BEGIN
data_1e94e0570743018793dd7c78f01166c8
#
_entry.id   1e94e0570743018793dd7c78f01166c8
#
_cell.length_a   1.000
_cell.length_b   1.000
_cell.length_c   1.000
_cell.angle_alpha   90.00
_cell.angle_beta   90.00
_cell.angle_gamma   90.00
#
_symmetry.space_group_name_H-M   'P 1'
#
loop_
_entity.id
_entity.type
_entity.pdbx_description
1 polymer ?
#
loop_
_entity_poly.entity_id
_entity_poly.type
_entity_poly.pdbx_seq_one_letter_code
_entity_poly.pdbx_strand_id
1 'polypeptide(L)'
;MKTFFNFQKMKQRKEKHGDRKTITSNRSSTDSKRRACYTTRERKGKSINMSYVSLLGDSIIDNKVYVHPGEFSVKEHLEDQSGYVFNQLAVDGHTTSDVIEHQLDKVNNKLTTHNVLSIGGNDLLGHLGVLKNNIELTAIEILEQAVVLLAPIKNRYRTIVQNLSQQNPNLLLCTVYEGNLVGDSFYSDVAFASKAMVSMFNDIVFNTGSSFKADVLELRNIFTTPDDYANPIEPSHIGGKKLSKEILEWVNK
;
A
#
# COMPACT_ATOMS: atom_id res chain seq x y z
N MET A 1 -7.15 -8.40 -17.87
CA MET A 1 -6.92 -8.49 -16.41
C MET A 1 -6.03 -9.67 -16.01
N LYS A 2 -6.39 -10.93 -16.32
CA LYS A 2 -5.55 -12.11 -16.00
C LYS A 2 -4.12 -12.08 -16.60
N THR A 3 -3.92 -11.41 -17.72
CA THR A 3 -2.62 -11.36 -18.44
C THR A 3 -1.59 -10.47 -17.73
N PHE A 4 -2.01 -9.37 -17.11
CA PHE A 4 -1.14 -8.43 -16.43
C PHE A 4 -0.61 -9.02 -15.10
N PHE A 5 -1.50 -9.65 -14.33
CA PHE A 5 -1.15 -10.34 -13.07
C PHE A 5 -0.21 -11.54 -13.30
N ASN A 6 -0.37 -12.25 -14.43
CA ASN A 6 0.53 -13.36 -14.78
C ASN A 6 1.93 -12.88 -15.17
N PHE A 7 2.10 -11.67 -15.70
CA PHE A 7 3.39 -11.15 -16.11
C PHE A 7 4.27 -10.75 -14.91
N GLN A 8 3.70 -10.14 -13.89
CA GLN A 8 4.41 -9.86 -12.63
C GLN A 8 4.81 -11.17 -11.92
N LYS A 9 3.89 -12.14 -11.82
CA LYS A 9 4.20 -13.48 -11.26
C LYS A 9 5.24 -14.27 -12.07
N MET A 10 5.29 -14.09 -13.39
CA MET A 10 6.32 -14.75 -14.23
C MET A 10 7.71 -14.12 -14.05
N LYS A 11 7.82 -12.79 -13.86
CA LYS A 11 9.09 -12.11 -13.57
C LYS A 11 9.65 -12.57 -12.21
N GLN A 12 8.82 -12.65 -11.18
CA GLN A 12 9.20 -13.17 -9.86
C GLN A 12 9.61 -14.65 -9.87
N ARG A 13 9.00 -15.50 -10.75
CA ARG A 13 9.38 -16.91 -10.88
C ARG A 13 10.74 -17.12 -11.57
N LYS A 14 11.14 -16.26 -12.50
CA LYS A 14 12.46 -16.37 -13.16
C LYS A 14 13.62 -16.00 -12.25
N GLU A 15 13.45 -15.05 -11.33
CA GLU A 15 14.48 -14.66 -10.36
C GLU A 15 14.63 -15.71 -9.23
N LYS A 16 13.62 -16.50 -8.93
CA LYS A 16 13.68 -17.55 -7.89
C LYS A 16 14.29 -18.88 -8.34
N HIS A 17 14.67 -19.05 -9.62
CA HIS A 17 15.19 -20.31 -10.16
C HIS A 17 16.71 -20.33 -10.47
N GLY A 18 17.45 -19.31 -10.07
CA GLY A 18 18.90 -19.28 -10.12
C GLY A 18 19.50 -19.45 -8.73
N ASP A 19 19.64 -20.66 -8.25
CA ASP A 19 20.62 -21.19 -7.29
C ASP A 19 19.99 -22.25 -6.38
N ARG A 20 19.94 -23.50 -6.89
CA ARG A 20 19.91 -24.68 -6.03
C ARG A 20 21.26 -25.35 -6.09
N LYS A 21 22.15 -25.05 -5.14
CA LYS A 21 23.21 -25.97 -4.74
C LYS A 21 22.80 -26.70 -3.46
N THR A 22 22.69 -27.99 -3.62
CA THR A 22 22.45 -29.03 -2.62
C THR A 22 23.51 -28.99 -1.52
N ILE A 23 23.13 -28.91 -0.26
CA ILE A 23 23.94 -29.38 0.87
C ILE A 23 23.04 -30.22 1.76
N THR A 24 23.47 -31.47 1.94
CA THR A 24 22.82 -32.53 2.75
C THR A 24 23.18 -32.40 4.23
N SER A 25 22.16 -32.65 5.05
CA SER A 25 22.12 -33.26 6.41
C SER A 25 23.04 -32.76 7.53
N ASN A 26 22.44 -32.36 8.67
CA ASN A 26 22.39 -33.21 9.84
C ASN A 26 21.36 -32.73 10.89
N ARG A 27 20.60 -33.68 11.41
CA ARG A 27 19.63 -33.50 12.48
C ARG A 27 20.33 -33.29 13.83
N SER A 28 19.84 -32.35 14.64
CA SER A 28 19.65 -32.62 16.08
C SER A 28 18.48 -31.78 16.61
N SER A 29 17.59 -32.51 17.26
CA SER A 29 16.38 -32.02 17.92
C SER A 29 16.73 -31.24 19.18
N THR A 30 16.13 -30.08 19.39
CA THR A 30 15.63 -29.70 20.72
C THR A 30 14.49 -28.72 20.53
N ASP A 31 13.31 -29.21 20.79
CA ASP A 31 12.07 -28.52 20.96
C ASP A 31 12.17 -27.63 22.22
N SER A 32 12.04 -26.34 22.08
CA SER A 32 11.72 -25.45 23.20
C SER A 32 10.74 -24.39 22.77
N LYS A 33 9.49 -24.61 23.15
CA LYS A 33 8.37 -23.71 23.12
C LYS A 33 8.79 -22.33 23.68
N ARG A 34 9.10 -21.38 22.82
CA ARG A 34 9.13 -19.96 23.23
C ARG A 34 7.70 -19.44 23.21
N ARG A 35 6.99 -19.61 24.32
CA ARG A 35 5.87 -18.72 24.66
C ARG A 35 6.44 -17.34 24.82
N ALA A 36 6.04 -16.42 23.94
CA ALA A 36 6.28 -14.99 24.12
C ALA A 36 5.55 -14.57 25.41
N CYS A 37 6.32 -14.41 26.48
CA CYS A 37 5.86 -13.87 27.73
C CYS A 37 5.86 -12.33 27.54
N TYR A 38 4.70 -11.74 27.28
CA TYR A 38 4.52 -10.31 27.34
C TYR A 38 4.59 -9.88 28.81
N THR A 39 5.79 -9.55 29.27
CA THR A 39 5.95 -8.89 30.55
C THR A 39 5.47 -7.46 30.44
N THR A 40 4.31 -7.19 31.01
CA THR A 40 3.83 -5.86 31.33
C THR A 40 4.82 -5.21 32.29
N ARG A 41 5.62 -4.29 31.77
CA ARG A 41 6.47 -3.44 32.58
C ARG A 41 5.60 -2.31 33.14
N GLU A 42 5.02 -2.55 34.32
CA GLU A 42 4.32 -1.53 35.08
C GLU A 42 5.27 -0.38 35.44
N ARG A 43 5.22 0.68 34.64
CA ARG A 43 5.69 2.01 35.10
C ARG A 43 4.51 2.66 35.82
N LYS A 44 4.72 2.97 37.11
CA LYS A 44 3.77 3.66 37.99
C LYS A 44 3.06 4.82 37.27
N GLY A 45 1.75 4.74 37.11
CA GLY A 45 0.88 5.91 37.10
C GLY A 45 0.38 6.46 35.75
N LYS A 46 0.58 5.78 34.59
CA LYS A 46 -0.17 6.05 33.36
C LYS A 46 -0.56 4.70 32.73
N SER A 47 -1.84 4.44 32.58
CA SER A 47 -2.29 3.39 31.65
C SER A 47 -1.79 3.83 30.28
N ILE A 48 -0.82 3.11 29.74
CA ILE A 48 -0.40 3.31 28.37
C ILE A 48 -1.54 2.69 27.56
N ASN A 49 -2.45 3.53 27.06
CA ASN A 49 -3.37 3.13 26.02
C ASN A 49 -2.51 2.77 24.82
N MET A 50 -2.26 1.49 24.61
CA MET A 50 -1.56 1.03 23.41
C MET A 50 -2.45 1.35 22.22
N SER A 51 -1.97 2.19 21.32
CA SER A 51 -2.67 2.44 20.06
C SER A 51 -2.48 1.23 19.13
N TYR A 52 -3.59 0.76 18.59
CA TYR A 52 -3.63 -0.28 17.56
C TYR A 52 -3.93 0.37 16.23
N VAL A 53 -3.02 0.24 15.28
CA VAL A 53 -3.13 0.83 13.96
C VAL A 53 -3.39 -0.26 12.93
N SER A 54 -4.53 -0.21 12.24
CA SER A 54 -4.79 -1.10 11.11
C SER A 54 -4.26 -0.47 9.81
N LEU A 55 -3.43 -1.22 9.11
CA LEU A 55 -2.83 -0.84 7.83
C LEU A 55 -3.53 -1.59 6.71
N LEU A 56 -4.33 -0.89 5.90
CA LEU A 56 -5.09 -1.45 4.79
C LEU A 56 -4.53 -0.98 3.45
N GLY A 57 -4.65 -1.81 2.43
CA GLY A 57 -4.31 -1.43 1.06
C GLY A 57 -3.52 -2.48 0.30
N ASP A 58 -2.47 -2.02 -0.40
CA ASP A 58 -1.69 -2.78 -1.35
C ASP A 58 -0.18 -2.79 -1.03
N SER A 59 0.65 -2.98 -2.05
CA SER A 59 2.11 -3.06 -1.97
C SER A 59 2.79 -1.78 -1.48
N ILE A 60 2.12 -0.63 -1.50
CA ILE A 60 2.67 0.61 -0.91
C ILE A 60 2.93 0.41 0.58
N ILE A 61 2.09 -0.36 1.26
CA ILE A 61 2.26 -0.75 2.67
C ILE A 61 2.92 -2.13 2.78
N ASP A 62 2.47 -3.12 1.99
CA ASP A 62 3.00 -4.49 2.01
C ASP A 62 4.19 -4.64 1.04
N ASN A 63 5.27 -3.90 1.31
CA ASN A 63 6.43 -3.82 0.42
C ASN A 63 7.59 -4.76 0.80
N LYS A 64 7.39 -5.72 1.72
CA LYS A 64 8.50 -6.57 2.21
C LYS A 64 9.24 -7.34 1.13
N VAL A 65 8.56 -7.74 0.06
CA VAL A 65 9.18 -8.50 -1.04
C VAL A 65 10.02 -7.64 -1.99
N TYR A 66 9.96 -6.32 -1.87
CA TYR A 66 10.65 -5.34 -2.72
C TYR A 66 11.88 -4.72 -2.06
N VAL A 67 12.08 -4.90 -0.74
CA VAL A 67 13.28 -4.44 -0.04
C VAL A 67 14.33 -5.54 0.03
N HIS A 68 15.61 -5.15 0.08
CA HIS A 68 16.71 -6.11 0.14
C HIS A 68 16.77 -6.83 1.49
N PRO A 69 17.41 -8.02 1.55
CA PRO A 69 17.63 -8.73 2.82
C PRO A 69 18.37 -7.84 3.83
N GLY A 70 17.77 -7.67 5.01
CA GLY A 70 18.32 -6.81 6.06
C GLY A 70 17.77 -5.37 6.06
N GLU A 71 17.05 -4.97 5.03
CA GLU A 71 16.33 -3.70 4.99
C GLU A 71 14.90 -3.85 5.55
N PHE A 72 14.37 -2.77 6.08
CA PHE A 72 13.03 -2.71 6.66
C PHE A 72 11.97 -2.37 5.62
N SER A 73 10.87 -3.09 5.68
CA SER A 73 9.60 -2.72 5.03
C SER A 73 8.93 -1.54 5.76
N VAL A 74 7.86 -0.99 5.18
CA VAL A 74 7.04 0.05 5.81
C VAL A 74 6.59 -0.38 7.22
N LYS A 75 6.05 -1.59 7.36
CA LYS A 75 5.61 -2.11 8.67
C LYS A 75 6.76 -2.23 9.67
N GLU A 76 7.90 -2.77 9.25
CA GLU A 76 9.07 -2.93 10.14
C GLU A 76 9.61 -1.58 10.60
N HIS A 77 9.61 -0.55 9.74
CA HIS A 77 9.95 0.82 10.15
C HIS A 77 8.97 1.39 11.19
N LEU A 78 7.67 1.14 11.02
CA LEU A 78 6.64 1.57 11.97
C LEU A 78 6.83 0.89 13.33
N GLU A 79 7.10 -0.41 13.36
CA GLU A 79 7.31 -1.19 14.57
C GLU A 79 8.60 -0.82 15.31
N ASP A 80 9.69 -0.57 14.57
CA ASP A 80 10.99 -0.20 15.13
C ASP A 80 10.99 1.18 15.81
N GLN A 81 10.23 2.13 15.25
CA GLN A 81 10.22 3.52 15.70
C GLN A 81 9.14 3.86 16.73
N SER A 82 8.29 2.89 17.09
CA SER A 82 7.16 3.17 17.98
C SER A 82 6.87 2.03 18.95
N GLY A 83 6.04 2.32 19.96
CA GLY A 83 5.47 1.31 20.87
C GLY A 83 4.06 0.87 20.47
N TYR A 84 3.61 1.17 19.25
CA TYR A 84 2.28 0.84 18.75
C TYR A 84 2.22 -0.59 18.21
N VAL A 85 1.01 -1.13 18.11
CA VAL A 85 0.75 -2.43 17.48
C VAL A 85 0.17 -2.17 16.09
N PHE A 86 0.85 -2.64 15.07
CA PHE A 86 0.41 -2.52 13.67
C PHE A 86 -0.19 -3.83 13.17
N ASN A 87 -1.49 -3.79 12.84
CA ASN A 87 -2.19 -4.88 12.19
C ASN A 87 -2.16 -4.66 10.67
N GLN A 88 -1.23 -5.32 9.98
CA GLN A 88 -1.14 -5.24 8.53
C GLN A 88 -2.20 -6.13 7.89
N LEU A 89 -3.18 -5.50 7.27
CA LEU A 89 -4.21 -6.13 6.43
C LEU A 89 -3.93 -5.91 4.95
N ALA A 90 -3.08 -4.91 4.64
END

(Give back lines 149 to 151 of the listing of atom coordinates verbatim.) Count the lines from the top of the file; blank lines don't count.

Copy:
CA THR A 40 3.83 -5.86 31.33
C THR A 40 4.82 -5.21 32.29
N ARG A 41 5.62 -4.29 31.77